Wednesday, 27 September 2017

The Importance of Social Media for NFPs

If nonprofits wish to survive and thrive, they must have support. This support can come in many forms such as advocacy, donations, and volunteering.

Increasing Support Doesn’t Have to Be Costly

At its heart, social media marketing allows nonprofits to use one of the most successful, and oldest, forms of advertising to increase its base of support: social influence, or, word-of-mouth marketing. Social media campaigns are effective for increasing an NFP’s reach because their cost can be easily controlled by scaling campaigns up or down.

Once the initial content is created, connections within various networks spread the message on their own, creating organic support and traffic without incurring additional cost. Using social media to find and recruit supporters, however, isn’t just about controlling costs. The following is a brief overview of two additional reasons why nonprofits need to be using social media in their marketing campaigns and communications.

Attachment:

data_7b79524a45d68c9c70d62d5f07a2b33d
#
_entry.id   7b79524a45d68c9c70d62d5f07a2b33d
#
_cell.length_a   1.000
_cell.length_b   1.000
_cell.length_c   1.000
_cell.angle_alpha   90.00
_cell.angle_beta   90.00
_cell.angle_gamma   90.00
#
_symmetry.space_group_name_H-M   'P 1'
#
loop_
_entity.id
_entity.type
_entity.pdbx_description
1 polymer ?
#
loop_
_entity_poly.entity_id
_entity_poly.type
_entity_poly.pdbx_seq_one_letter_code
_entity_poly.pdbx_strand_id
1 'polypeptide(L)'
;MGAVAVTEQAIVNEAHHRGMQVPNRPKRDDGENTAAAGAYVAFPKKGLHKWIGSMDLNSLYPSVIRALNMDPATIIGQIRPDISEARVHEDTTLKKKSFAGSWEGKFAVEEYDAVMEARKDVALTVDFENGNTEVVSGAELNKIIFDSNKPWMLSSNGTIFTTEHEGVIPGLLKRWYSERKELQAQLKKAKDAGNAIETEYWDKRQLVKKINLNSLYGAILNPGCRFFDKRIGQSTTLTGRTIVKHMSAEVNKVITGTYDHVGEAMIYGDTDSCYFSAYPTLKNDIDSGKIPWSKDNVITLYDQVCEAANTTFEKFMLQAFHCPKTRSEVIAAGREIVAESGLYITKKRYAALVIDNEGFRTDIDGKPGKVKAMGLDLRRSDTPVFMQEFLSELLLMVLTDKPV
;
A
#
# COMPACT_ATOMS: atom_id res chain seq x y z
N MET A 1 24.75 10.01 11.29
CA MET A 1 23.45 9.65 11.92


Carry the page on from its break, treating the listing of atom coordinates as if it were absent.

To Stay Competitive

Competition is a key factor that affects the impact and growth of every nonprofit, despite the increase in collaborations and partnerships between third parties.

Nonprofits compete to recruit skilled, talented people to serve on boards, and as staff members and volunteers. Funds are also a scarce resource, as there are not enough grants, endowments and individual contributions to fund every need.

Research shows that if you want your nonprofit to be able to recruit enough staff, volunteers, advocates and donors, then your nonprofit must have an online presence, and be using social media to spread the word about your cause and how others can help.

According to statistics provided in the 2016 Global NGO Online Technology Report, most not for profits worldwide are actively online using multiple social media channels to connect with supporters, accept donations and spread awareness about their NFP’s mission. A full 92% of NFPs have a website and 46% blog regularly, making it easy for online users to discover information about their mission and projects.